Medicaid Information & Referral Medicaid Information & Referral Medicaid Information & Referral Medicaid Information & Referral Medicaid Information & Referral texas medicaid information
Medicaid Information & Referral Medicaid Information & Referral Medicaid Information & Referral Medicaid Information & Referral Medicaid Information & Referral texas medicaid information
Medicaid Information & Referral Medicaid Information & Referral Medicaid Information & Referral Medicaid Information & Referral Medicaid Information & Referral texas medicaid information
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Some Rules on Transfers of Assets 

Occasionally, when applicants are over the stated asset limits they are tempted to gift out the “excess” assets prior to applying for Medicaid.  While gifting can be done, any gifts will create a penalty period during which time the applicant is ineligible for Medicaid. Medicaid defines the term Uncompensated Transfer (gift) to be the transfer of any asset for less than fair market value. Therefore, a father couldn’t sell a brand new car to his son for $1 and be considered a valid sale.  Since the transfer was made at less than the fair market value for the car, a penalty would be assessed. 

In the application process, it is asked if the applicant had given away any assets in the last 60 month period.  This is referred to as the “Look Back Period”.   If there were no gifts or uncompensated transfers made in the last 60 months, then the person is eligible for Medicaid provided they meet the other requirements. 

If the applicant had made gifts during the last 60 months, the Medicaid worker asks for the date and the amount of the gift.  The value of the gift determines the number of months that the transfer will affect eligibility. The gift value is divided by a statewide, daily nursing home cost, currently $142.92. That quotient is rounded down to the nearest whole number to determine the number of days of ineligibility resulting from the gift. For example:  John gifts $10,000 to his son.  $10,000 divided by $142.92 is 69.96, so the penalty period is 69 days. (NOTE: A penalty is not assessed in a month when the total amount of transfers, or gifts, total less than $200.00 for that month)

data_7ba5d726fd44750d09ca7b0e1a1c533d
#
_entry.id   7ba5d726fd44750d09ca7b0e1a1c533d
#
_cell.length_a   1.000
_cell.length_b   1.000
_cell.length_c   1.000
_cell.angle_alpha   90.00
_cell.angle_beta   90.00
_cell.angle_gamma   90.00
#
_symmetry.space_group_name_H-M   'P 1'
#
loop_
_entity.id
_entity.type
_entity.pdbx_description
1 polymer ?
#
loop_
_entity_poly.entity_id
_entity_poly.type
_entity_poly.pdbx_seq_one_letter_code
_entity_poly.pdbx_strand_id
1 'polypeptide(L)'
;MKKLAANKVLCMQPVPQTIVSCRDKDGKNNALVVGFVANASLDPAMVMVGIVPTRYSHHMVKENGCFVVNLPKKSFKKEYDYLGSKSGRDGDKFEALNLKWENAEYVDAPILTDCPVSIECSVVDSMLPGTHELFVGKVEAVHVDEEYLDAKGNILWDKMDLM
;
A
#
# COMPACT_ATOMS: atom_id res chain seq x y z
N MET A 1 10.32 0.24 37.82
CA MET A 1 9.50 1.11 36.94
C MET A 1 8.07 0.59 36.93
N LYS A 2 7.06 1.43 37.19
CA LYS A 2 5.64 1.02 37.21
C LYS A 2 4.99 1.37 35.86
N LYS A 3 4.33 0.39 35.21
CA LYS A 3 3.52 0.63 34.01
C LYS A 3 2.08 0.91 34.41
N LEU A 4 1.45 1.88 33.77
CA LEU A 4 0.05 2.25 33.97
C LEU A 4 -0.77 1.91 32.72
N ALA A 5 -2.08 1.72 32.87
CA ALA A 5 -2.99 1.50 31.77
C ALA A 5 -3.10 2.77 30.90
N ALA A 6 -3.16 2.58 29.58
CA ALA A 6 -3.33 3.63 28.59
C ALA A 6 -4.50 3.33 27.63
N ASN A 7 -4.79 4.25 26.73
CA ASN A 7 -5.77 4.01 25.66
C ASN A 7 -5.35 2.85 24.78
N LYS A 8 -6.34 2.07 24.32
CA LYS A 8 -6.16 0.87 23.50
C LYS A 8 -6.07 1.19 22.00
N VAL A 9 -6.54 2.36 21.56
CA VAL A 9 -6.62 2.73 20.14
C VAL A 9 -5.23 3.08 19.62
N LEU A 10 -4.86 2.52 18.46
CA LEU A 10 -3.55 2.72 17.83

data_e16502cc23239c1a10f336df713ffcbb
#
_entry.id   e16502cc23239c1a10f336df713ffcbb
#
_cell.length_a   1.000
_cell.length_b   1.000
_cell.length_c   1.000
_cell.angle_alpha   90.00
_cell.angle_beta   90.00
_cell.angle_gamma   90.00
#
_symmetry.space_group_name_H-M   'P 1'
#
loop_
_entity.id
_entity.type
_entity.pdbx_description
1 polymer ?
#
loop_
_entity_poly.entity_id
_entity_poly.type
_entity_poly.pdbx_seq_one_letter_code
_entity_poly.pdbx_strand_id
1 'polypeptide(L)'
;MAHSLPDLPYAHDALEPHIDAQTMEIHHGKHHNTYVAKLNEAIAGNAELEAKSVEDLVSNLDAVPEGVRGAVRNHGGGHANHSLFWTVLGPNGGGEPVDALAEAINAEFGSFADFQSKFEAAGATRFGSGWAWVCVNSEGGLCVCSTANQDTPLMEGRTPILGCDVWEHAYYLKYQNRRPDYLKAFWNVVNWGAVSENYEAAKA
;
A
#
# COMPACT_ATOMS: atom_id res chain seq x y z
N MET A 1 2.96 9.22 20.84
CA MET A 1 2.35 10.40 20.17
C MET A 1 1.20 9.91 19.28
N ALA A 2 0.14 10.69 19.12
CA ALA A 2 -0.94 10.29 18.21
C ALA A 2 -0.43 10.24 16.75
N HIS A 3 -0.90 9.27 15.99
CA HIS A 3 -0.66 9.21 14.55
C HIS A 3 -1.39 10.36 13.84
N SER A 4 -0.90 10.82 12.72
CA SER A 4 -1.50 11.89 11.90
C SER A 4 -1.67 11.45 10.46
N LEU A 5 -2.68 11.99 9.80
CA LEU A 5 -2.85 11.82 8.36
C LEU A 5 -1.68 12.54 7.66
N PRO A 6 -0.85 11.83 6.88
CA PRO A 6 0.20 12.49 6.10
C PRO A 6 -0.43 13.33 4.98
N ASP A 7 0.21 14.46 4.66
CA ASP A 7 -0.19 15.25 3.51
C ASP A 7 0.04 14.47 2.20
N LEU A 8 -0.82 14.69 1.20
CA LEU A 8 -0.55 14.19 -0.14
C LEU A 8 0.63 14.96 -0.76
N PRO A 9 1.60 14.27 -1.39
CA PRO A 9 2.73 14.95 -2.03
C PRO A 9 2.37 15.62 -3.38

The start of the penalty period begins when an applicant is "otherwise eligible" for benefits meaning the Medicaid office must review an application submitted for the applicant and determine that he or she has met every Medicaid eligibility requirement other than the requirements concerning gifts. Once that requirement has been met, the 69 day penalty period begins. In the above example: John's gift might have been to attempt to gift the $10,000 out of his name to preserve the assets and qualify for benefits. However, he must submit a Medicaid application and disclose the gift. If he is otherwise eligible for benefits (which includes having a limited amount of assets), then the state will begin the 69 day penalty period. With only a limited amount of assets, John will not be able to pay for his nursing home care for 69 days, so the son must spend the $10,000 on nursing home care. The total savings is zero.

Our office utilizes legitimate and proper transfers to reduce the size of a Medicaid Estate and to preserve at least a portion of the nursing home resident's assets. Some of these strategies involve establishing certain trusts and gifting programs. These strategies have proven crucial in preserving hundreds of thousand of dollars. When an applicant is already in a nursing facility like in the example above, a typical amount that could be preserved would be approximately 60% of the total assets. If your estate is worth $100,000, you could save around $60,000 in a typical case. Of course, if you are not yet in a facility, then the savings could be even more.

MIR, Inc. works under the direction of attorneys.  However, information on this website is not a substitute for the advice of an attorney.

Medicaid Information & Referral

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3605 NE Loop 286, Ste 2000, Paris, TX 75460
Toll Free: 800-259-9674 | Paris Area: 903-784-2857
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